One task that you can check off now, days before Thanksgiving, is making sure your oven is properly calibrated. If you don’t already own one, get an inexpensive oven thermometer. Test to see if the temperature you set on your oven thermostat is indeed what is displayed on your thermometer. If your oven’s temperature does not match your control thermometer, you’ll know in advance that you’ll have to compensate, setting the oven temperature a little higher or lower. You don’t want burned pie crust or underdone potatoes.
In addition, it would be wise—again, if you don’t already have one—to get an instant-read meat thermometer for your turkey. Knowing that you’ve cooked your turkey to an internal temperature of 165 F. will give you a great deal of confidence and allow you to focus on the myriad last-minute details of getting the meal to the table.
One last comment about prep work that will make the entire Thanksgiving experience more enjoyable: give yourself a break when you’ve finished chopping vegetables, measuring ingredients, and generally assuring yourself that you have the situation in hand. Relax, perhaps with a cup of coffee or a glass of wine ,before you begin the actual cooking.
This break provides a peaceful interlude and helps you to mentally shift gears, to move from the self-supporting role of prep cook to the grander role chef de cuisine.
Of course, at some time before Thanksgiving, you’ll need to shop for ingredients. I’ve not spoken about shopping, because I feel there are too many variables. Factors such as your menu, proximity to a mega-store or specialized deli, your work schedule, etc. make it difficult to talk about provisioning in universal terms. Suffice it to say that if you can plan a menu and create a schedule, you’ll know what you need, and when.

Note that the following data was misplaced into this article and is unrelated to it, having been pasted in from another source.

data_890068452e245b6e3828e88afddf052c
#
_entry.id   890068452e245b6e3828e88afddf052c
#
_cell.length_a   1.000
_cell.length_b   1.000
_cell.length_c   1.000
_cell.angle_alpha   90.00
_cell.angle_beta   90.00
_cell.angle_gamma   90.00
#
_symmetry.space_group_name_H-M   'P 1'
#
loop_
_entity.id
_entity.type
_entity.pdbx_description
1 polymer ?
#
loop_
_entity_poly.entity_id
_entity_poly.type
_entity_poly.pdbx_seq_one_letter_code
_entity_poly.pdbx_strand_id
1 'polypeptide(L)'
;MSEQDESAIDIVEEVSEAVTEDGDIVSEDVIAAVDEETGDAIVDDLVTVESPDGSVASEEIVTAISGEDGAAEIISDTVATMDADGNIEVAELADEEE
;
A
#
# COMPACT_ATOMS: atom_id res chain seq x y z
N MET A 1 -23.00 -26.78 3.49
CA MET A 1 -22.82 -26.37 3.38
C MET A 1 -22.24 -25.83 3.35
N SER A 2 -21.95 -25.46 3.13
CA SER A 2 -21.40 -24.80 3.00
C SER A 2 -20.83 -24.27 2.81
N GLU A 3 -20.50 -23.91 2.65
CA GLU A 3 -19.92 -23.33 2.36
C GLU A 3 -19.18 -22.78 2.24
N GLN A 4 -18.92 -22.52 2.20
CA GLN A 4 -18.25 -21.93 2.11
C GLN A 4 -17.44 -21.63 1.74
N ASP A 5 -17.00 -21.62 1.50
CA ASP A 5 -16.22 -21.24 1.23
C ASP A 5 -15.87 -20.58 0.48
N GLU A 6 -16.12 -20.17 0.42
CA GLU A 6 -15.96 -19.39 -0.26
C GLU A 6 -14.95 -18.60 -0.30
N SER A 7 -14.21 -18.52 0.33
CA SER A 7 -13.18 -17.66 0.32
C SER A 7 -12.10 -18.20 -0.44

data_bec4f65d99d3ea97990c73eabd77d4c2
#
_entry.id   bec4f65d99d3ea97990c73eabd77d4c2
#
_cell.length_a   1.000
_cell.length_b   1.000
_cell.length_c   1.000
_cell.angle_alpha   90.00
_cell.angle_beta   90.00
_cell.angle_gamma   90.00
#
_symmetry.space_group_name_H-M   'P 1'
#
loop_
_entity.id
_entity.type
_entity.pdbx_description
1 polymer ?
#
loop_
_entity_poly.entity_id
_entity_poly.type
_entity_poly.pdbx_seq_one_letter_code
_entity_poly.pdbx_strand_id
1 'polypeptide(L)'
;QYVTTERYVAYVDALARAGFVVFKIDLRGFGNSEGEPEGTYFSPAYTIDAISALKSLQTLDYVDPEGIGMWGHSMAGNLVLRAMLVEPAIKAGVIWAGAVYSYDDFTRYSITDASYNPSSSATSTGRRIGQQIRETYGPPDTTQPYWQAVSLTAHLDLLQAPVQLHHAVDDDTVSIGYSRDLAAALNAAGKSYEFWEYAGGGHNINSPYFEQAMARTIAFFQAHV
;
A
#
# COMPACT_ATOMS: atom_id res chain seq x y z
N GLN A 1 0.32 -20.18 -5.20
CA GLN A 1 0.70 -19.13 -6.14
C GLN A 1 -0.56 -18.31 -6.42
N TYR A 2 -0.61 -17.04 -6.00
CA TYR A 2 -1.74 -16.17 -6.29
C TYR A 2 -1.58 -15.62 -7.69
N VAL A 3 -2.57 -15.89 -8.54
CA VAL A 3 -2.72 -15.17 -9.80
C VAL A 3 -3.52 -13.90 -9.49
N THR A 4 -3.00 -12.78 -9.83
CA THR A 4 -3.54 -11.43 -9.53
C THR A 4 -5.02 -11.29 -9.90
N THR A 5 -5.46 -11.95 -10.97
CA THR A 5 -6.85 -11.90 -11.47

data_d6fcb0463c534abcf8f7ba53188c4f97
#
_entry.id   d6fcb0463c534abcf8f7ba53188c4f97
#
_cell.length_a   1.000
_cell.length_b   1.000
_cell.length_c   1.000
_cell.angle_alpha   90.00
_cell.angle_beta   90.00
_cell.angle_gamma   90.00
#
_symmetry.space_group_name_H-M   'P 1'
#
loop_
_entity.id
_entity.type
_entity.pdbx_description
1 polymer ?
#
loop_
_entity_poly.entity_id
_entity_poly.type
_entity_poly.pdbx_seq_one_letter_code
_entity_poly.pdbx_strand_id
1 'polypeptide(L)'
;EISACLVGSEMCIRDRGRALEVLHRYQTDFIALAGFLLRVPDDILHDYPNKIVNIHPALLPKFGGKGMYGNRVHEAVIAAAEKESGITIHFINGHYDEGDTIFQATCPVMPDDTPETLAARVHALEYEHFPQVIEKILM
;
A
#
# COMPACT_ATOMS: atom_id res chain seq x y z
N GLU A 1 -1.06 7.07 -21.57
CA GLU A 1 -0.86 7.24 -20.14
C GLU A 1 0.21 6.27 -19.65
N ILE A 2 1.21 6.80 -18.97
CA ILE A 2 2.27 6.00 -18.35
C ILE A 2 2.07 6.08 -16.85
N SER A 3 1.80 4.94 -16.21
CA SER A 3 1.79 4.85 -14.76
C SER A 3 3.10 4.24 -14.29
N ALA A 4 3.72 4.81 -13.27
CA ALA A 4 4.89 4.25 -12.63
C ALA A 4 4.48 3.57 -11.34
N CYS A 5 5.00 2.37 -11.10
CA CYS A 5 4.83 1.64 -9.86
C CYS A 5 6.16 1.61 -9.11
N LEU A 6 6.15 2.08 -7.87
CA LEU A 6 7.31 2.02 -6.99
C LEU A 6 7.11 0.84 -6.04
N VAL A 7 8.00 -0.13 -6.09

So, menu set, shopping and prep work done, what do you do on Thanksgiving morning? First of all–trust no one. People are rarely more giving of themselves than at Thanksgiving, and offers to assist in the kitchen will be impassioned and extravagant. Be wary, be very wary. Should you delegate the creamed spinach details to a close friend or relative, don’t be surprised if Macy’s parade or the NFL game distracts your well-meaning helper and leaves you with lumpy bèchamel for your spinach.
But it’s okay. You’ve factored that into your schedule, and, you, the unflappable you, can pick up the slack. When I say that you shouldn’t trust anyone, I mean that—as I’ve written elsewhere—90% of cooking is simply being there.
Finally, at times like Thanksgiving, I’m reminded of a piece of advice I got from a doctor friend: in case of an emergency, the first thing to do is take your own pulse. While things may not go entirely as planned, you need not panic. Wholly dependable or not, help will be at hand. An emergency in the kitchen is guaranteed to draw the most hardened NFL fan away from the game to lend support. Just stick to your schedule as best you can. Everything will be fine.
Thoughtful advance planning of your Thanksgiving meal will pay off at the dinner table; you’ll reap compliments and maybe even a round of applause from happy, thankful diners. As you dry the last of the pots and pans that served so well in preparing your feast, you can savor the ultimate satisfaction that comes from a job well done and the comforting knowledge that, next year, it will be someone else’s turn.
Three entertaining—and maybe useful resources: